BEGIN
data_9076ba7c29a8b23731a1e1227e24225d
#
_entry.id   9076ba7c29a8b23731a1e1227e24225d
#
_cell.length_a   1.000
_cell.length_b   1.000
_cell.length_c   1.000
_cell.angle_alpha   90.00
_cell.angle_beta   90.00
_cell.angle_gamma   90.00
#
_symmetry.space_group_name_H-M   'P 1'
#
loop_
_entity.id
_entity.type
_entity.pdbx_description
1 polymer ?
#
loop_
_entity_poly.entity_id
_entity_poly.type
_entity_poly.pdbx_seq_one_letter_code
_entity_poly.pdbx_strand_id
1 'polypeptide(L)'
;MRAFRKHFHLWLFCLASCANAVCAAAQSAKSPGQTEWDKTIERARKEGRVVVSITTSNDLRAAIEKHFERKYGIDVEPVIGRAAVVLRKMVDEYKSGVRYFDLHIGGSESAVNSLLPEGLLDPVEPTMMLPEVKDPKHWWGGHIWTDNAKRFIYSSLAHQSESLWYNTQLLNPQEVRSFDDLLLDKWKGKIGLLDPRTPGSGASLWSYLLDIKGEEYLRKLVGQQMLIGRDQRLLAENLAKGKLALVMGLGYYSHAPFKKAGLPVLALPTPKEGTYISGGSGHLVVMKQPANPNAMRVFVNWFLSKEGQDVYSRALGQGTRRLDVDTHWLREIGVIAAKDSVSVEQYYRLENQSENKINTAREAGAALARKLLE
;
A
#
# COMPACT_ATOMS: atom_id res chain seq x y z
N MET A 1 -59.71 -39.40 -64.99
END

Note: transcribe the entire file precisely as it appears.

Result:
data_9076ba7c29a8b23731a1e1227e24225d
#
_entry.id   9076ba7c29a8b23731a1e1227e24225d
#
_cell.length_a   1.000
_cell.length_b   1.000
_cell.length_c   1.000
_cell.angle_alpha   90.00
_cell.angle_beta   90.00
_cell.angle_gamma   90.00
#
_symmetry.space_group_name_H-M   'P 1'
#
loop_
_entity.id
_entity.type
_entity.pdbx_description
1 polymer ?
#
loop_
_entity_poly.entity_id
_entity_poly.type
_entity_poly.pdbx_seq_one_letter_code
_entity_poly.pdbx_strand_id
1 'polypeptide(L)'
;MRAFRKHFHLWLFCLASCANAVCAAAQSAKSPGQTEWDKTIERARKEGRVVVSITTSNDLRAAIEKHFERKYGIDVEPVIGRAAVVLRKMVDEYKSGVRYFDLHIGGSESAVNSLLPEGLLDPVEPTMMLPEVKDPKHWWGGHIWTDNAKRFIYSSLAHQSESLWYNTQLLNPQEVRSFDDLLLDKWKGKIGLLDPRTPGSGASLWSYLLDIKGEEYLRKLVGQQMLIGRDQRLLAENLAKGKLALVMGLGYYSHAPFKKAGLPVLALPTPKEGTYISGGSGHLVVMKQPANPNAMRVFVNWFLSKEGQDVYSRALGQGTRRLDVDTHWLREIGVIAAKDSVSVEQYYRLENQSENKINTAREAGAALARKLLE
;
A
#
# COMPACT_ATOMS: atom_id res chain seq x y z
N MET A 1 -59.71 -39.40 -64.99